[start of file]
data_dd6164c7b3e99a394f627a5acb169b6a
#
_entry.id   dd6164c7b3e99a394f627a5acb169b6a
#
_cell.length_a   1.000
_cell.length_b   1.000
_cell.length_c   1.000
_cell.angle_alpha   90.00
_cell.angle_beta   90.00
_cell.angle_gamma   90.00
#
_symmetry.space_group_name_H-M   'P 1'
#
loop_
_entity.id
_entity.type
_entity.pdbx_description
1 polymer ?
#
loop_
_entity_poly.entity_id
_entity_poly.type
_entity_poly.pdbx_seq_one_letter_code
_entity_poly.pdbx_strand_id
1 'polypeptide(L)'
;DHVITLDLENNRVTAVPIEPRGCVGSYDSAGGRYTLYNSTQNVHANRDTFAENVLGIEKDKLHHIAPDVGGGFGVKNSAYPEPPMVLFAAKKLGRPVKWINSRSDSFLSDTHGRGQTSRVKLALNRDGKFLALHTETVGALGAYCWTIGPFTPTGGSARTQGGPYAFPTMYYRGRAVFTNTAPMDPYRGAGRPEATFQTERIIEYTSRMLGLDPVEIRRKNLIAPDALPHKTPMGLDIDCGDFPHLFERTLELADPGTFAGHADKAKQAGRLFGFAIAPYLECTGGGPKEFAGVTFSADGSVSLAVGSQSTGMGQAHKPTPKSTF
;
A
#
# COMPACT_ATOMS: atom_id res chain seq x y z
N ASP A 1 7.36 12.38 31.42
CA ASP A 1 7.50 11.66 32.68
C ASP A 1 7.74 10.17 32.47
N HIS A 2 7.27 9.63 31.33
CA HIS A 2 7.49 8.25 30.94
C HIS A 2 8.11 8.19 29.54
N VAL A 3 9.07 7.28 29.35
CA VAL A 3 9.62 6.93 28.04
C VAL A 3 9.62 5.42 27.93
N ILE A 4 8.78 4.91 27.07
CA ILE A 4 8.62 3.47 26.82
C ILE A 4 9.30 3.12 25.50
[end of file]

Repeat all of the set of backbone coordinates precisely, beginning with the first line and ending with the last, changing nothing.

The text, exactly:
data_dd6164c7b3e99a394f627a5acb169b6a
#
_entry.id   dd6164c7b3e99a394f627a5acb169b6a
#
_cell.length_a   1.000
_cell.length_b   1.000
_cell.length_c   1.000
_cell.angle_alpha   90.00
_cell.angle_beta   90.00
_cell.angle_gamma   90.00
#
_symmetry.space_group_name_H-M   'P 1'
#
loop_
_entity.id
_entity.type
_entity.pdbx_description
1 polymer ?
#
loop_
_entity_poly.entity_id
_entity_poly.type
_entity_poly.pdbx_seq_one_letter_code
_entity_poly.pdbx_strand_id
1 'polypeptide(L)'
;DHVITLDLENNRVTAVPIEPRGCVGSYDSAGGRYTLYNSTQNVHANRDTFAENVLGIEKDKLHHIAPDVGGGFGVKNSAYPEPPMVLFAAKKLGRPVKWINSRSDSFLSDTHGRGQTSRVKLALNRDGKFLALHTETVGALGAYCWTIGPFTPTGGSARTQGGPYAFPTMYYRGRAVFTNTAPMDPYRGAGRPEATFQTERIIEYTSRMLGLDPVEIRRKNLIAPDALPHKTPMGLDIDCGDFPHLFERTLELADPGTFAGHADKAKQAGRLFGFAIAPYLECTGGGPKEFAGVTFSADGSVSLAVGSQSTGMGQAHKPTPKSTF
;
A
#
# COMPACT_ATOMS: atom_id res chain seq x y z
N ASP A 1 7.36 12.38 31.42
CA ASP A 1 7.50 11.66 32.68
C ASP A 1 7.74 10.17 32.47
N HIS A 2 7.27 9.63 31.33
CA HIS A 2 7.49 8.25 30.94
C HIS A 2 8.11 8.19 29.54
N VAL A 3 9.07 7.28 29.35
CA VAL A 3 9.62 6.93 28.04
C VAL A 3 9.62 5.42 27.93
N ILE A 4 8.78 4.91 27.07
CA ILE A 4 8.62 3.47 26.82
C ILE A 4 9.30 3.12 25.50